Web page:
In fact, this view could be coupled with the previous view (number 4). Both Adam and Eve had dominion, but Adam was ultimately the responsible party. Consider Romans 5:12 in regard to these last two viewpoints:

    Therefore, just as through one man sin entered the world, and death through sin, and thus death spread to all men, because all sinned. (Romans 5:12)

Naturally, these last two views (4 and 5) may be reading too much into the account, but it is worth considering in light of Scripture. After all, Adam received the blame for sin’s entrance, so he was the responsible party. However, the answer may simply be that Adam and Eve ate at practically the same time, or the effect may have had a slight delay (seconds to minutes). But when looking closely at this passage, one can’t help but discuss what exactly Scripture means by, “their eyes were opened”—let’s evaluate this in the next section.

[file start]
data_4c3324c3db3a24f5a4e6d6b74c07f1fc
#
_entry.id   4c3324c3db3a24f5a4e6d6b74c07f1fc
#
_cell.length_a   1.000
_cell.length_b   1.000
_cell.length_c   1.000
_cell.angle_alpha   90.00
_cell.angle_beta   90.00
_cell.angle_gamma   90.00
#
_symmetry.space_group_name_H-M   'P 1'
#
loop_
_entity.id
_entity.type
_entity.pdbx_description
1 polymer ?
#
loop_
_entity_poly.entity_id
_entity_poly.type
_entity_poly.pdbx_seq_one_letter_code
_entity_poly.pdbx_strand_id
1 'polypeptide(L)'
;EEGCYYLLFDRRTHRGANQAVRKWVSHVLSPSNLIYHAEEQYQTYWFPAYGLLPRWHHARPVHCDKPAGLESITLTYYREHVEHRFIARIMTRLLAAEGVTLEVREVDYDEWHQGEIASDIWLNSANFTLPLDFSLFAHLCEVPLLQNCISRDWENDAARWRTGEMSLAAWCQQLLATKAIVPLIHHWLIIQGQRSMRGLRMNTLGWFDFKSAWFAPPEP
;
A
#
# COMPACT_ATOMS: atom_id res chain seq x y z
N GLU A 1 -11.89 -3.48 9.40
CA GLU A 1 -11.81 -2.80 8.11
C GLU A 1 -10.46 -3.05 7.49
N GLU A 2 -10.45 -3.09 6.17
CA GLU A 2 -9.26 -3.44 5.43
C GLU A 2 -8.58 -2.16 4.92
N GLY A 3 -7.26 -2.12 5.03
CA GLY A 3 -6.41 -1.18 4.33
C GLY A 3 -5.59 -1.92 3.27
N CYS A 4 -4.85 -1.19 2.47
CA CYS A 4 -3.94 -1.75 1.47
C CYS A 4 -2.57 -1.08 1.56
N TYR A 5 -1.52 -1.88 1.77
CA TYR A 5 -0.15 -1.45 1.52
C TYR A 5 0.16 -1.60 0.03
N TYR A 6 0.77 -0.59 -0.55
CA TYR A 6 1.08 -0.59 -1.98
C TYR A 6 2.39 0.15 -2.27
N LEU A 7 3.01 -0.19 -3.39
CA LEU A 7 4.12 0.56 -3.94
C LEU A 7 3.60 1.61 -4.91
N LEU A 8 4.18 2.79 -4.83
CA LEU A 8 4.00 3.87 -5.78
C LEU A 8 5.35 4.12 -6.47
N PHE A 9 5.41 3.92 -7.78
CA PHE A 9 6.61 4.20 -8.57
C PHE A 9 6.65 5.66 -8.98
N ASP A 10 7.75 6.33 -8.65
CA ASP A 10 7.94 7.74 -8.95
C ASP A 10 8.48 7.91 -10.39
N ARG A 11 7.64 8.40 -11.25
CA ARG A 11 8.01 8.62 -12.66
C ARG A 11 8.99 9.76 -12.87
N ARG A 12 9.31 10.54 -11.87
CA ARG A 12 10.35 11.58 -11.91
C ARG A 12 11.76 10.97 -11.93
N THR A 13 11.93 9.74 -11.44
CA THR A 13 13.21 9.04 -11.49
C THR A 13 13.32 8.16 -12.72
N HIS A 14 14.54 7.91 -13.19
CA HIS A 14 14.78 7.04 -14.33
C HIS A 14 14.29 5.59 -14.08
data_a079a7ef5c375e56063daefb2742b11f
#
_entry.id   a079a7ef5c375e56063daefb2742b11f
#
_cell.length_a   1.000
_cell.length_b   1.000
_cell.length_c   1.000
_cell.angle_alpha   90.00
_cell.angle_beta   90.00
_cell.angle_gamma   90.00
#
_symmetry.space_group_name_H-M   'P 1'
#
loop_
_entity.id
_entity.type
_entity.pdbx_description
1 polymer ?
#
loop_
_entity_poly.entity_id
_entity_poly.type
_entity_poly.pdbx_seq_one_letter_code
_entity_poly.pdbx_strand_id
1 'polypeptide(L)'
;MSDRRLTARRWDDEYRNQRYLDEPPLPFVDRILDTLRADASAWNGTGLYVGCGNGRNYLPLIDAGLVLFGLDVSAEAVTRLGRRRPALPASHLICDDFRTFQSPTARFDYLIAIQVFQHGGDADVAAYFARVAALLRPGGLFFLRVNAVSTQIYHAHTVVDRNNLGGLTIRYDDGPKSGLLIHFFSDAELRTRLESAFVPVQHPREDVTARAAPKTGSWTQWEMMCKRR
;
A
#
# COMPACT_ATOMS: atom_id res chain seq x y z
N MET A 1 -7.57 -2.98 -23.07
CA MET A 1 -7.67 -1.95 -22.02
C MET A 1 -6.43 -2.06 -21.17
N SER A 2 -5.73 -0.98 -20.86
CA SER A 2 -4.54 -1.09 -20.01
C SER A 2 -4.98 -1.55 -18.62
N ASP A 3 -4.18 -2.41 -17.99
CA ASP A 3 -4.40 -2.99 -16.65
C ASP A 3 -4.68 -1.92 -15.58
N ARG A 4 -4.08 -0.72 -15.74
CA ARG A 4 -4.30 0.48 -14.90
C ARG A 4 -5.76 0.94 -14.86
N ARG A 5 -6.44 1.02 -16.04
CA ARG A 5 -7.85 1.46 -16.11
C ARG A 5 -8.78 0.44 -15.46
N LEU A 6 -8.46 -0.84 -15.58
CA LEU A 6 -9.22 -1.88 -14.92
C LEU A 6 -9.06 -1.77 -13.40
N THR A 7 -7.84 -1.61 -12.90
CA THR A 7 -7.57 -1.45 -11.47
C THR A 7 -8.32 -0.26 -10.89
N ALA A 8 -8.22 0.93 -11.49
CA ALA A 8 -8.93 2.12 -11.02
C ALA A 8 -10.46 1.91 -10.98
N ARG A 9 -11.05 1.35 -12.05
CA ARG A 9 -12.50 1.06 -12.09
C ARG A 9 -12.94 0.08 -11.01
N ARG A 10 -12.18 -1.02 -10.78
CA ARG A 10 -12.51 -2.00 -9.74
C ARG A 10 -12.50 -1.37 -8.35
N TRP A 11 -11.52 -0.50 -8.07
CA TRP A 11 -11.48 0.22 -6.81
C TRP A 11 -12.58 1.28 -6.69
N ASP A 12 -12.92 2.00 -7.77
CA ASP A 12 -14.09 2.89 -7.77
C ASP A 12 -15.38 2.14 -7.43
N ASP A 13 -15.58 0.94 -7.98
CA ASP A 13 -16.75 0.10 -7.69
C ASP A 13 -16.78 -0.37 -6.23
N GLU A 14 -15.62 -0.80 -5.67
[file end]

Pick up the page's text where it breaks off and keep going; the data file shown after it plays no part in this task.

Why Did They Feel the Need to Wear Clothes?

Here are a couple passages in regard to Adam and Eve having their eyes opened and realizing their nakedness:

And they were both naked, the man and his wife, and were not ashamed. (Genesis 2:25)

Then the eyes of both of them were opened, and they knew that they were naked; and they sewed fig leaves together and made themselves coverings. (Genesis 3:7)

When Adam and Eve sinned the Bible says their eyes were opened. The very next statement says they realized they were naked—and then further, they decided to make clothes.